State Assemblyman Luis Alejo's (D-Salinas) mother-in-law works in California's agricultural fields and packing sheds. And it is her situation, Alejo says, that helps illustrate the need for a minimum-wage hike.
"Instead of advancing and being rewarded for her many years of hard work, sacrifice and dedication, she's kept at the minimum wage level even after 20 years working for the same employer," said Alejo.
Under Alejo's proposal:
- The minimum wage next year would go from $8 per hour to $8.25.
- In 2015, it would increase to $8.75 per hour.
- The following year, it jumps to $9.25 per hour
- Every year after that, the rate rises based on the rate of inflation
In years of negative inflation, the minimum wage would stay the same. But in these tough economic times, when the recovery is showing signs of slowing, critics say this is hardly the time to require a wage hike.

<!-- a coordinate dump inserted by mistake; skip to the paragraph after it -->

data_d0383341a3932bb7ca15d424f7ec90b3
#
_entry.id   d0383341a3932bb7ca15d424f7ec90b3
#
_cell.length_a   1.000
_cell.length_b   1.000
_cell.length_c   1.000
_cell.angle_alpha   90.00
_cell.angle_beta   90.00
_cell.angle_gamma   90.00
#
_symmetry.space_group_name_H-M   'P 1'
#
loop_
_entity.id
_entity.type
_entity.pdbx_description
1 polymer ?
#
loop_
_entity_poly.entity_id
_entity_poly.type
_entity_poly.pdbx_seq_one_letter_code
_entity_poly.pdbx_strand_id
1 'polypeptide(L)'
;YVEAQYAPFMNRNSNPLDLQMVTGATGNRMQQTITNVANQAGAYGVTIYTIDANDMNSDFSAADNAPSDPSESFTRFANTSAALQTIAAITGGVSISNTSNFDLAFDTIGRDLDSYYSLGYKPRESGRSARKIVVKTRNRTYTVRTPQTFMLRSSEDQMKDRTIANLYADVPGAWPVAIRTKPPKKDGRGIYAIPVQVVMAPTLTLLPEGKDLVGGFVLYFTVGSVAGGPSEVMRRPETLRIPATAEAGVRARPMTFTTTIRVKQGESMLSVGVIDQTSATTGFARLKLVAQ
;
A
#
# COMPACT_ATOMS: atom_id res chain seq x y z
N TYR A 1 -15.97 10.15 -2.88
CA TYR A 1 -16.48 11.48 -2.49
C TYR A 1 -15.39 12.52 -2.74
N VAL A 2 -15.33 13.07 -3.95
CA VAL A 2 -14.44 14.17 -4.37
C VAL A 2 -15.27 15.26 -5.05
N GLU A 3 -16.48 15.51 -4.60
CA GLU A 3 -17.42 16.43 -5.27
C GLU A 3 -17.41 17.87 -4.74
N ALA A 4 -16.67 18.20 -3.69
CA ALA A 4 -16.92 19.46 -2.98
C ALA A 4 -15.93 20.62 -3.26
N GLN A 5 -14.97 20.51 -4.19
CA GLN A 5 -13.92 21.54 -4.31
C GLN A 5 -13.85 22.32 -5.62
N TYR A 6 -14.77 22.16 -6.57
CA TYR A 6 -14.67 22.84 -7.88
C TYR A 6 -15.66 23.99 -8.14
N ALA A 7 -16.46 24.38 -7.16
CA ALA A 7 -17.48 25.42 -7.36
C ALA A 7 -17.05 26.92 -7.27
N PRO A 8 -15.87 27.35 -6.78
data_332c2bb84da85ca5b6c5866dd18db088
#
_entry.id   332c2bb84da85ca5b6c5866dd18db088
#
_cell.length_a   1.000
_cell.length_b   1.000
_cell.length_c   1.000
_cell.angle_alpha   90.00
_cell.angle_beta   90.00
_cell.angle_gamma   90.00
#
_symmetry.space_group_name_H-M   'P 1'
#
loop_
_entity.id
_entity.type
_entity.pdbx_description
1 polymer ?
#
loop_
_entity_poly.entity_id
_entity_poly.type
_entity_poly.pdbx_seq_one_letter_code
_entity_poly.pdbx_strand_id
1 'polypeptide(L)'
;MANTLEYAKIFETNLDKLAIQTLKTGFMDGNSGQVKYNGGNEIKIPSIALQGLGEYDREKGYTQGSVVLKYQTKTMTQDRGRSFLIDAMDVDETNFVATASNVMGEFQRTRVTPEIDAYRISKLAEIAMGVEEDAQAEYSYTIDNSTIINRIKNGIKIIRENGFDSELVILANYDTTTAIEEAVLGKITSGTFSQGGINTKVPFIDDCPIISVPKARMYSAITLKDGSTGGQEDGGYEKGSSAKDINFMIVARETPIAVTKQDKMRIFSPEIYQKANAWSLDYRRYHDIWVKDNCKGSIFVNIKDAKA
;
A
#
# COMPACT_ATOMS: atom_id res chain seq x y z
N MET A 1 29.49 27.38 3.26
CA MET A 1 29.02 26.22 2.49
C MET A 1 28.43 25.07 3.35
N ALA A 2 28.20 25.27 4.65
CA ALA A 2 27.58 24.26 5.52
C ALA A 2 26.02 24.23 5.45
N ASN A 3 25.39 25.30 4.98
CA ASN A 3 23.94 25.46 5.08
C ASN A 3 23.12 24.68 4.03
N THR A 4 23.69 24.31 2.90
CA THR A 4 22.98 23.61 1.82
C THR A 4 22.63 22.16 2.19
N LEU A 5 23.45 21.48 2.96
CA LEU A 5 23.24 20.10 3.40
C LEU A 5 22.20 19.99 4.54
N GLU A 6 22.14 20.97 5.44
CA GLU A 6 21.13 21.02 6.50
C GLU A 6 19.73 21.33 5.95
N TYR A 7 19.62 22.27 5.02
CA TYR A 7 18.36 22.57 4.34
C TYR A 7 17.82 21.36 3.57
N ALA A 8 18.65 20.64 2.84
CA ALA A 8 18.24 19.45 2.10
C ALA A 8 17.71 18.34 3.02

They point out increasing labor costs for businesses will either force them to cut hours or shut down.
"We do a blanket change like this that puts us out of competition with other states. It just adds to the unemployment and drives business out of California," said state Assm. Curt Hagman (R-Chino Hills).
Ten states are raising their minimum wage this year. Each of them will adjust the rate annually according to the rate of inflation.
The proposed wage hike sounds great to Alexander Fest, because California hasn't increased its minimum wage in five years. But the price of everyday goods keeps going up.
"My biggest struggle is getting enough hours," said Fest, who makes minimum wage. "But I feel like if the minimum wage was higher, I would be better able to support myself with less hours."
The measure now heads to the state Senate, where lawmakers are sure to make some amendments.